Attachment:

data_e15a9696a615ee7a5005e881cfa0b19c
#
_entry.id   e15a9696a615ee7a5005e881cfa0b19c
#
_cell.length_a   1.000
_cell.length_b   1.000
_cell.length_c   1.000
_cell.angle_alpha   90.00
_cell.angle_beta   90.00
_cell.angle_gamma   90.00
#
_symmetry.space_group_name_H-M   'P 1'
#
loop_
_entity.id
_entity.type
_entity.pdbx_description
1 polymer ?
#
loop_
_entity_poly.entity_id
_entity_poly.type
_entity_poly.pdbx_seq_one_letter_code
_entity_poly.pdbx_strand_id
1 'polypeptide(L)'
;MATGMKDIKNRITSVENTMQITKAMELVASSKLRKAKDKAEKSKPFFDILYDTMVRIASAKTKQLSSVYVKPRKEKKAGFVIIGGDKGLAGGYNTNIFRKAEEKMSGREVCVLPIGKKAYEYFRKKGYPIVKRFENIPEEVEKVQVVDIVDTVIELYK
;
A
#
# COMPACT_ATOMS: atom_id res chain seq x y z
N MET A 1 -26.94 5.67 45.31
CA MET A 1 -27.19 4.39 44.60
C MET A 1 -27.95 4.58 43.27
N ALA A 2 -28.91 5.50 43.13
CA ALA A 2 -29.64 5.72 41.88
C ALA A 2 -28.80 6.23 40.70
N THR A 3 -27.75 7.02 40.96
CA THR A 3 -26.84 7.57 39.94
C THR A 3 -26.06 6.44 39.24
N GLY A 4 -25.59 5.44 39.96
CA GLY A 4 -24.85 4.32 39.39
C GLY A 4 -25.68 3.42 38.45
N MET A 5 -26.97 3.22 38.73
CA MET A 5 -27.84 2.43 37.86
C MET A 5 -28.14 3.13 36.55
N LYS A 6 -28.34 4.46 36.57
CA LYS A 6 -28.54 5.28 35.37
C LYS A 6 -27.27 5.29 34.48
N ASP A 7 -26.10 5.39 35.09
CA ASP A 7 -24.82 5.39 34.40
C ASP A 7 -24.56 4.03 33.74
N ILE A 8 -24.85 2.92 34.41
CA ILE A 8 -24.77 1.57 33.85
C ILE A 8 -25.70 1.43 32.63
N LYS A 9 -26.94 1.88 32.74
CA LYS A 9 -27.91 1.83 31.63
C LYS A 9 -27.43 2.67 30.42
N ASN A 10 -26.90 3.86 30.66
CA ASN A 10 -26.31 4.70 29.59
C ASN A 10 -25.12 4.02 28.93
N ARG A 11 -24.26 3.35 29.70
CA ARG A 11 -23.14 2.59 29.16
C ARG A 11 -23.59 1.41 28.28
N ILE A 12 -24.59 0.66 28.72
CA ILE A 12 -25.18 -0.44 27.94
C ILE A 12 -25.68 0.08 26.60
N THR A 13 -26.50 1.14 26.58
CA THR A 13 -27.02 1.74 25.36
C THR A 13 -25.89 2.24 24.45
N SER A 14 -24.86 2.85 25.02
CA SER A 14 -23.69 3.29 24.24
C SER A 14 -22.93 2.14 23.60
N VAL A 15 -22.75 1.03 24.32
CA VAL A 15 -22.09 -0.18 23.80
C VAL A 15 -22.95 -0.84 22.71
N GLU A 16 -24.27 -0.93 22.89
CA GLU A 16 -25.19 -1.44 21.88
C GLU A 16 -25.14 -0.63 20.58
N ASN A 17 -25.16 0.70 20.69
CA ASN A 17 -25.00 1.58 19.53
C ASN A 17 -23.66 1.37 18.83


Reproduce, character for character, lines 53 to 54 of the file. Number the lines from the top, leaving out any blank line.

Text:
CA ILE A 8 -24.77 1.57 33.85
C ILE A 8 -25.70 1.43 32.63